The switch to natural hair
I honestly don’t remember when i really started with my natural hair. I can’t figure out when I stopped perming, straightening, my hair. It could be 2015 or 2016, but like I said I am not sure. I know that it has been a while now, but although I stopped using chemicals in my hair it’s not until last year that I truly transitioned to full natural hair. When you are a mixed girl who has been straightening her hair since she was a young child, the idea of anything else is very scary.
“If you’re always trying to be normal you will never know how amazing you can be- Maya Angelou”.
I originally made the leap before my hair was really unhealthy. I just needed to do something about it, but it eventually became more.
How colored girls are raised – hair stigma
As a mixed girl I have what the black community call “good hair” but nevertheless it is still “black hair”. What started as a mere way to try to save my dying hair became more about finding a piece of myself. When I first stopped straightening my hair it scared me because it was all I knew. The process had always been the same. New roots come in we go to the hair salon for a perm (straighter). It was more or less like clockwork, quarterly. Sometimes it burns and it’s a long process, but from young we, colored girls, are thought that this is normal. Now you see more girls with their natural hair out, but back then you would never look in a magazine to see a girl with curly hair or natural hair.
Beginning phase with lots of heat damage
Transitioning to natural hair
When I first transitioned back to my natural hair it was a disaster. As insane I it sounds I had no idea where to start with the original, natural hair, that came out of my scalp. My whole life I was thought it was no good and now I was on my own in this journey. Because of that although I didn’t perm my hair, I still washed, set, and blow dried at the hair salon every two weeks. I mean it was healthier because it had no chemical and after all wasn’t it what I wanted! In the meanwhile with no idea I wasn’t still burning my hair but I will find out shortly.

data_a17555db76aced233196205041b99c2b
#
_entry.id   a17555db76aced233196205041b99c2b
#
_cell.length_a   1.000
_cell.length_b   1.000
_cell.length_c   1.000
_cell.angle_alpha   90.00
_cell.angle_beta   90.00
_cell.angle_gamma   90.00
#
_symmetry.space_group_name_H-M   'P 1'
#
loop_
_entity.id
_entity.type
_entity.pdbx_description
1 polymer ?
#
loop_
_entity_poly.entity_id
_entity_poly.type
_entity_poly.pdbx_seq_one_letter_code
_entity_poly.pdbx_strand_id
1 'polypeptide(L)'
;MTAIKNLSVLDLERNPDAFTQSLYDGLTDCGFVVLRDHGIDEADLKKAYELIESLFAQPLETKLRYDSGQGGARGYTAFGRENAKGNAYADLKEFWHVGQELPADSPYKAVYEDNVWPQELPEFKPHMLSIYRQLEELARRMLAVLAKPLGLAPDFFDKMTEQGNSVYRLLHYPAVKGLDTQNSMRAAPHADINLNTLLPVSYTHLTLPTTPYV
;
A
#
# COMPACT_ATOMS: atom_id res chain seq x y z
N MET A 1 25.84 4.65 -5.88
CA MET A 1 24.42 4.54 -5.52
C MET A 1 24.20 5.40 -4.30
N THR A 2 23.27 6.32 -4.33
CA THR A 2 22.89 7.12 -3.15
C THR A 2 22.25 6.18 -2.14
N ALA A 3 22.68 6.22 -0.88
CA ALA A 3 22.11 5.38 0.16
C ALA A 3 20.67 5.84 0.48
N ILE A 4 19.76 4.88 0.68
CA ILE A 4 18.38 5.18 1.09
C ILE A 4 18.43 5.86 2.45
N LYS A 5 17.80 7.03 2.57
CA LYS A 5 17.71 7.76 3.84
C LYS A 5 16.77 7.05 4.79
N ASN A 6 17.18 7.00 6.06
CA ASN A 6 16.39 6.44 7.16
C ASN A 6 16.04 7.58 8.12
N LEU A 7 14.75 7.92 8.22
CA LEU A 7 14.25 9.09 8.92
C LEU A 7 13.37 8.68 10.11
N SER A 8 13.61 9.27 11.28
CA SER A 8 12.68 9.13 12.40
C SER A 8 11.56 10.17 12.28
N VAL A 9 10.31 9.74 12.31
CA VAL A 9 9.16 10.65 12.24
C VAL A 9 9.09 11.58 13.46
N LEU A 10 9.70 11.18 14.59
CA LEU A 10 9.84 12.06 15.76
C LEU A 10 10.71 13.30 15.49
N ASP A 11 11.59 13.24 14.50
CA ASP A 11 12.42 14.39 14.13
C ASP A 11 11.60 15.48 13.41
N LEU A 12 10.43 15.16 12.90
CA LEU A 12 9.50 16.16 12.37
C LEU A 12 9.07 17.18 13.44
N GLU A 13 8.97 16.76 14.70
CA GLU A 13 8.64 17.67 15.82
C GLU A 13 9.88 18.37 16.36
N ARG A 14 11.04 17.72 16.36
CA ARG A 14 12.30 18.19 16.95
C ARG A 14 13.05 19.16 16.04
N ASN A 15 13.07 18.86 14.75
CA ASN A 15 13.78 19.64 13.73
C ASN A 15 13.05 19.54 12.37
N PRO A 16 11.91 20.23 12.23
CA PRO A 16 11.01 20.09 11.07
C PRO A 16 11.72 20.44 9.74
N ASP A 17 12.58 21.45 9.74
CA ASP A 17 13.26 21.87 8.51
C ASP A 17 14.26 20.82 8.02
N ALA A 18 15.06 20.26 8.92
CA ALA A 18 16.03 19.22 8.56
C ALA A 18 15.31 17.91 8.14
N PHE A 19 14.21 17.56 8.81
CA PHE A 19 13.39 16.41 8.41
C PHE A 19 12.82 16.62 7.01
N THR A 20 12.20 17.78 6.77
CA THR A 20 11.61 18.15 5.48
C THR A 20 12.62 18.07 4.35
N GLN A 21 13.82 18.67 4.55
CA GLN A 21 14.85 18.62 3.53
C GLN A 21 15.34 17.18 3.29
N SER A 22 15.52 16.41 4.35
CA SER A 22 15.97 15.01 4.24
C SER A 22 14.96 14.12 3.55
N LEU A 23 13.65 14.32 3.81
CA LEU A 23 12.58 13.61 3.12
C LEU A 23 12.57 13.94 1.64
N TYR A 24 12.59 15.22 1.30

I decided to do a bold move out of no where, cut my hair really short and didn’t flat iron it. I went home with an afro that day because I didn’t know what to do with my hair and neither did my hair stylist. My husband closed the door on me when I showed up home. I was down because I felt ugly; I’ve always had long silky hair that was mine. Society always told me that has it was, should be, and the only way for me to be attractive.
I won’t lie, even after watching YouTube videos I felt lost and couldn’t take it. So, I went back to the usual and back to the hair salon. My husband was happy, my mom, and society. I felt confident again, but something didn’t feel right. This is when my real transition began, late 2016; I think.
Change of heart
I think what changed my mind finally was something deeper. It felt like I had to prove myself and society wrong. Why is it that as women we cannot feel comfortable in the skin we were born in. How could anyone tell me I wasn’t beautiful because my hair was different. The crazy part is that natural hair is not different! Natural hair is what God, the universe, created us with and it’s what grows out of our head. I needed to learn to embrace myself just the way I was, just the was I am.
A learning curve
I won’t lie, I still feel less confident then when I have straight hair but I am embracing the journey. Taking care of my natural coils, natural hair, it’s a lot of work but it’s okay. Every week I learn something different and I just experiment. Through this hair journey, I am not only learning to take care of my hair, but my soul. If I can find peace standing against the status quo and learn to be confident just the way I was created then I can overcome anything.
It is time not only for colored girls, but for all girls learn to love themselves for who we are. Make up and straight hair are okay, but they shouldn’t define us. We need to teach girl that you don’t need to be like Kyle Jenner to be beautiful; she isn’t even herself. Women such as Nathalie Emmanuel from Game of Thrones teach us that you can be yourself and shine in the world. So my hair journey isn’t so much about hair, but about self discovery and self love. I hope we can teach the next generations of girls to be who they are. That they are beautiful as is. Do you have a similar story? Share with me.